Guillaume's successors were not so brilliant but they were able to preserve the Anglo-Norman kingdom because of the strength of the institutions set up by Guillaume. Guillaume's elder son, Robert Courteheuse, was appointed duke of Normandy only (1087-1106). Therefore, he lacked the English wealth. Back from the First Crusade, he was overthrown by his brother Henri I Beauclerc, king of England since 1100. Henri modernized the institutions and started the building of a line of fortresses (Arques, Gisors, Châeau-sur-Epte, Domfront, Chambois, Falaise, Caen, Brionne...) on the border with the kingdom of France. The Echiquier (Chessboard) was established as a Supreme Court presided by the duke-king or his personal representative.
Henri I had only one daughter, married to Geoffroy, Count of Anjou. A succession crisis (1135-1153) nearly broke the unity of the Anglo-Norman kingdom. Geoffroy's son, Henri II Plantagenet (1150-1189), saved the unity of the duchy-kingdom. Henri II built a huge state, receiving Anjou and Touraine from his father and most western and south-western France from his marriage with duchess Aliénor d'Aquitaine. Normandy was the executive center of Henri's empire, which spread 'from Berwick to Bayonne'. During Henri's reign, the redaction of the Norman custom, which was considered until the French Revolution as the basis of the moral unity of the duchy and is still used, slightly modified, in the Channel Islands, was achieved.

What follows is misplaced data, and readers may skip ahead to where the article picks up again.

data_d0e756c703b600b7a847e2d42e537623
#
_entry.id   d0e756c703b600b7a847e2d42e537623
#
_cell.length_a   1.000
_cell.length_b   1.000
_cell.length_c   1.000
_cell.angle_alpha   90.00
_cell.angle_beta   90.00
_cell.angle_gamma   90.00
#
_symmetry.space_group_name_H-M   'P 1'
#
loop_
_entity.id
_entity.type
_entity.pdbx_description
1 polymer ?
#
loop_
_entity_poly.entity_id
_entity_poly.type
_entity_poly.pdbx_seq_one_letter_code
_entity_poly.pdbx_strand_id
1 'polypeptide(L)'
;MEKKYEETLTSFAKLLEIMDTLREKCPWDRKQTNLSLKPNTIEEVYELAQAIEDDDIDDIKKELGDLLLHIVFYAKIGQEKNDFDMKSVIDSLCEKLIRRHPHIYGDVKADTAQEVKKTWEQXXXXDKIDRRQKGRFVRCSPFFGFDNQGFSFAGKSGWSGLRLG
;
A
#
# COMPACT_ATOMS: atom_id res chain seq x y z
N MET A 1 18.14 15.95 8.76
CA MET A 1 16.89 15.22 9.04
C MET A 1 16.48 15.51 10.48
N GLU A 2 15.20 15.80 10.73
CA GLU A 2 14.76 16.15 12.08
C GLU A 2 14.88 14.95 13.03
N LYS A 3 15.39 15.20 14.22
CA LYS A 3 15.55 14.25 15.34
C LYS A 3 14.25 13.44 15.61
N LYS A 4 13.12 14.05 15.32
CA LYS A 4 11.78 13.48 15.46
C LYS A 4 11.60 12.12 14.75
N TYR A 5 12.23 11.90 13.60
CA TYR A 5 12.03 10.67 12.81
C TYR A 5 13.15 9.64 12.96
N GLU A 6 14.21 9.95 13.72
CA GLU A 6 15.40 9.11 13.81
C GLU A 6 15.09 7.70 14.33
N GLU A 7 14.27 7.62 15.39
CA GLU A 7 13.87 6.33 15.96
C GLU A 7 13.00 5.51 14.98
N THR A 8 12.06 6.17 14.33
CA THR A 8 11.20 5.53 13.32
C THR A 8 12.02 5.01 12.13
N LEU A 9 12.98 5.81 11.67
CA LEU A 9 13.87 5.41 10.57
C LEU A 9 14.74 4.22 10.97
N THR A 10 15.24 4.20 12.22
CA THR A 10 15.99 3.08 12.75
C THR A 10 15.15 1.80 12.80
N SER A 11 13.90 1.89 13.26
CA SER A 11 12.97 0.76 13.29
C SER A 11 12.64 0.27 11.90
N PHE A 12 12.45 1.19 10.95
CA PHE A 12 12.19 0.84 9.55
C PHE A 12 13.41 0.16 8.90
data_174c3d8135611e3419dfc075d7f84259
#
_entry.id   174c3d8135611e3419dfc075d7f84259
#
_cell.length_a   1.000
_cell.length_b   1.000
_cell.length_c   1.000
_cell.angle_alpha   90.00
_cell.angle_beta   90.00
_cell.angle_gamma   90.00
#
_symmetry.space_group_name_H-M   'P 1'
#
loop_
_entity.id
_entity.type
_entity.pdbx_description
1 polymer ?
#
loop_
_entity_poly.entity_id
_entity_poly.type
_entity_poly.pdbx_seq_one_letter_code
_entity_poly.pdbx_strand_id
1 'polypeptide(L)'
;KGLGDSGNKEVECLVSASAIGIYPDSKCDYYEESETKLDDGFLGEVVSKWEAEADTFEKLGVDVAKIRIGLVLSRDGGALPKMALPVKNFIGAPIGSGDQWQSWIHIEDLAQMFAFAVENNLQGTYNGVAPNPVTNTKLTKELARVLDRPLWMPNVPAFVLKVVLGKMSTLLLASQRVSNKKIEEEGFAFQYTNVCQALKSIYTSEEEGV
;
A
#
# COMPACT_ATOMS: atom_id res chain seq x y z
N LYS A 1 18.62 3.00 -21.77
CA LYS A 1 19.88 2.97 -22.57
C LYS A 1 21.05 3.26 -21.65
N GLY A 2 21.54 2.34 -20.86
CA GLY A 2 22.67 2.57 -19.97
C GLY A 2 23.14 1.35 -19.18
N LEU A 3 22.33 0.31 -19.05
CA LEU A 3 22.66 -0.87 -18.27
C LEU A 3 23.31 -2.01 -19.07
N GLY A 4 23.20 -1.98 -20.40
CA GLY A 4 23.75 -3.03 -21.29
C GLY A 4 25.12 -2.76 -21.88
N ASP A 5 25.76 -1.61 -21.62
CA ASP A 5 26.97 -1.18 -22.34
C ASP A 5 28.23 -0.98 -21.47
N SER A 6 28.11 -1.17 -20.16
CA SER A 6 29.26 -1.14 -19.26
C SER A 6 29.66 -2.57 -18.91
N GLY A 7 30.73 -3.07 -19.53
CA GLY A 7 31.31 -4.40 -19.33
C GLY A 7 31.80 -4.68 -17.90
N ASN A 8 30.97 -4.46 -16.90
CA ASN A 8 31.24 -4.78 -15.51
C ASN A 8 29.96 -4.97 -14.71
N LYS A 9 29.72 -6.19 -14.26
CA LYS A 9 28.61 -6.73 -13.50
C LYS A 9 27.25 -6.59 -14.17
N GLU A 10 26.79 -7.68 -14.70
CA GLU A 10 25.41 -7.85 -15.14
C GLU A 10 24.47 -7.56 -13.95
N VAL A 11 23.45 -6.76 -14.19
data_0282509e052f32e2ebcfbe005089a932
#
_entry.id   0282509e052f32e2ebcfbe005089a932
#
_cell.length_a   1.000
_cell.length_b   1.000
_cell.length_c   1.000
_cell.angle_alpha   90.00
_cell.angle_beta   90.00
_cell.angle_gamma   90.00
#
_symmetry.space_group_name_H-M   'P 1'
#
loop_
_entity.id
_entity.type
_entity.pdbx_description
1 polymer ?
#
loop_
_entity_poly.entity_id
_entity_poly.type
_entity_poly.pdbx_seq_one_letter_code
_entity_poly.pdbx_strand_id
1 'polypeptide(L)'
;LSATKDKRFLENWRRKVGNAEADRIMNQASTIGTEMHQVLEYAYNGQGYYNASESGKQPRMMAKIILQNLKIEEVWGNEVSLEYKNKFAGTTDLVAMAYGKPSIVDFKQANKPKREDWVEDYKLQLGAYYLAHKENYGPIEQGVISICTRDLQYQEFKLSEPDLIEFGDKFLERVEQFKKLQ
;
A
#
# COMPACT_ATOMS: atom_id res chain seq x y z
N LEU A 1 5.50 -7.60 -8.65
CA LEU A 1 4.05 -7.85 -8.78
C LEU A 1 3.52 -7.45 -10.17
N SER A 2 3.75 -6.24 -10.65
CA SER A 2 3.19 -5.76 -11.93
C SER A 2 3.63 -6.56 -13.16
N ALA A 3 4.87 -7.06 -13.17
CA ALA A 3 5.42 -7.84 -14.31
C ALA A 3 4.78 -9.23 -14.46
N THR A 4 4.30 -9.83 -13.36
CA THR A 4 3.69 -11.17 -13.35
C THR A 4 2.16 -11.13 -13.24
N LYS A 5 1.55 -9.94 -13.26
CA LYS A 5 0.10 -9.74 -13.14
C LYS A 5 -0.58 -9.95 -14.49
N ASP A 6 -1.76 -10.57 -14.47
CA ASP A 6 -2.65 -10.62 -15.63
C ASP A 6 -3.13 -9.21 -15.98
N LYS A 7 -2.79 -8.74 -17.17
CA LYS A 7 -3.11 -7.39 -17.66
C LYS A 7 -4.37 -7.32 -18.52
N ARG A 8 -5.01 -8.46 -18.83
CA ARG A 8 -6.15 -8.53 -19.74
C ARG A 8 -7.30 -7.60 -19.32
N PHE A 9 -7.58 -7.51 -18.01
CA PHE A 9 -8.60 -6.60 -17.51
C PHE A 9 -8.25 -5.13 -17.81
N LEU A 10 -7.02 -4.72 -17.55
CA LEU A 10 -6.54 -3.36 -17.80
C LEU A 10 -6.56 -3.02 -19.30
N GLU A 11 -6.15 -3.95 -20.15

Henri II's sons were not able to preserve their father's works. The elder son, Richard Lionheart (1189-1199) exhausted his state through his unsuccessful military campaigns. He ruined Normandy by building the huge fortress of Château-Gaillard. which was not able to repell the French assaults against Normandy. John Lackland (1199-1216) had to face the strong-minded king of France Philippe-Auguste, who incorporated in two years (1203-1204) Normandy and a part of the southern neighbouring areas. The Norman barons, who had not really supported John, were asked to chose between their Norman and English possessions. Most of them emigrated to England. John kept the Channel Islands in spite of the attempts of conquest by pirates supported by France.
The incorporation to France
The Capetian kings preserved the Norman institutions but placed them under their personal control. The Chessboard alternatively gathered in Rouen and Caen, but was always presided by a representative of the king. In 1258, the treaty of Paris officialized the separation of Normandy and England. Agriculture, trade and manufacturing industries developed in Normandy. In 1315, Pierre Dubois published in Coutances his charte aux Normands, which establisghed a definitive modus vivendi between Normandy and the kingdom of France.
The Hundred Years' War